Claim: Rosemont Mine Opposition is NIMBYism, Could Lead to More HarmTim Vanderpool wrote an impassioned story ("Rosemont Revision," Jan. 4) about the demise of the Santa Rita Mountains from the acquisition and proposed mining by Augusta Resource Corp. I realize that, living in Texas, I do not have your same passion over saving the much-beloved scenery and halting development so that I could enjoy things "the way they were" for years to come. I do get saddened locally when old farmland full of trees and life gets bulldozed to make way for a housing development and new roads. I also spent my younger years in Colorado, where the mountains were regularly mined. I've seen the potential effects.
What I am hearing from the article that concerns me is the attitude of NIMBYism (Not In My Back Yard) that seems so prevalent today. Copper is widely used in applications ranging from household plumbing and electric wires to components of hybrid-technology batteries for cars. If it is not obtained domestically, it will be obtained from foreign sources. If one is truly concerned about environmental damage caused by mining, then one should be more concerned by the Augusta mine not being developed. Because the demand for copper will not cease simply because Rosemont is not developed, it will be supplied largely from unstable Third World countries with environmental records that do not come close to the regulations that we apply here in the United States. If you wish to do the least harm to the environment, mine here, where companies are held accountable for their actions, not there, where regulations can be bypassed by buying off a local official or two.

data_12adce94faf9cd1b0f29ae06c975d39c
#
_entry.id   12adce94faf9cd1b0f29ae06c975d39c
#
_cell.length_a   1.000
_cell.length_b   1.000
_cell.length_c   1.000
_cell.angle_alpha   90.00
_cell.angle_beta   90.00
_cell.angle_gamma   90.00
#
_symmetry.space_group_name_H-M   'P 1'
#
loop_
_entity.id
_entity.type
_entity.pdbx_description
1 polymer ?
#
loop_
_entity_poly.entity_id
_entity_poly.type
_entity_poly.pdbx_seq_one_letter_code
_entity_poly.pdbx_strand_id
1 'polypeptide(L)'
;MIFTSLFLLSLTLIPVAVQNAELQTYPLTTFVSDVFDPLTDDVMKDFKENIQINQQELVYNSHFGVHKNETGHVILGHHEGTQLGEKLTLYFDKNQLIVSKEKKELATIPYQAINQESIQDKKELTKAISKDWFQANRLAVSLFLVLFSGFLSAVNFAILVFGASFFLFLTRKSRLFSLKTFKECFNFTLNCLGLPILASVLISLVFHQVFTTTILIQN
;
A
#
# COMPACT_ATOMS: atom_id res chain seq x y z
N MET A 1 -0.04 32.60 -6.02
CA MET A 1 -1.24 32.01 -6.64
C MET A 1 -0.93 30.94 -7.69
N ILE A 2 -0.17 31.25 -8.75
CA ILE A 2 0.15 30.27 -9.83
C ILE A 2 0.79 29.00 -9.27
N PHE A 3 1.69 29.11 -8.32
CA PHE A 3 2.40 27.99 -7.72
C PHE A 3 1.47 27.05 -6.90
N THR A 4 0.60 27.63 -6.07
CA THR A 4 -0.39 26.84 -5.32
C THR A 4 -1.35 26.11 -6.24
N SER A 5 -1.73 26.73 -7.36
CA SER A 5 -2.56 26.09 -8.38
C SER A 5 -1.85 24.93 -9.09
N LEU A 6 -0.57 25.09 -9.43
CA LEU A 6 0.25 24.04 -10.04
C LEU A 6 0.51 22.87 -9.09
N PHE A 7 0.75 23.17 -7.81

Even as the Colorado mountains have been mined for years, they still are full of environmental diversity and ecological exuberance. They still awe me with their beauty. Naturally, if I had my preferences, I would prefer the beautiful, untouched, wide-open spaces and natural beauty that the pioneers enjoyed. But that is unrealistic. Your efforts would be better spent by working with the mining company to have some of your larger concerns addressed (a clean water table is indeed important), but not by opposing the mine outright. That's backward thinking.
J. Scott Brown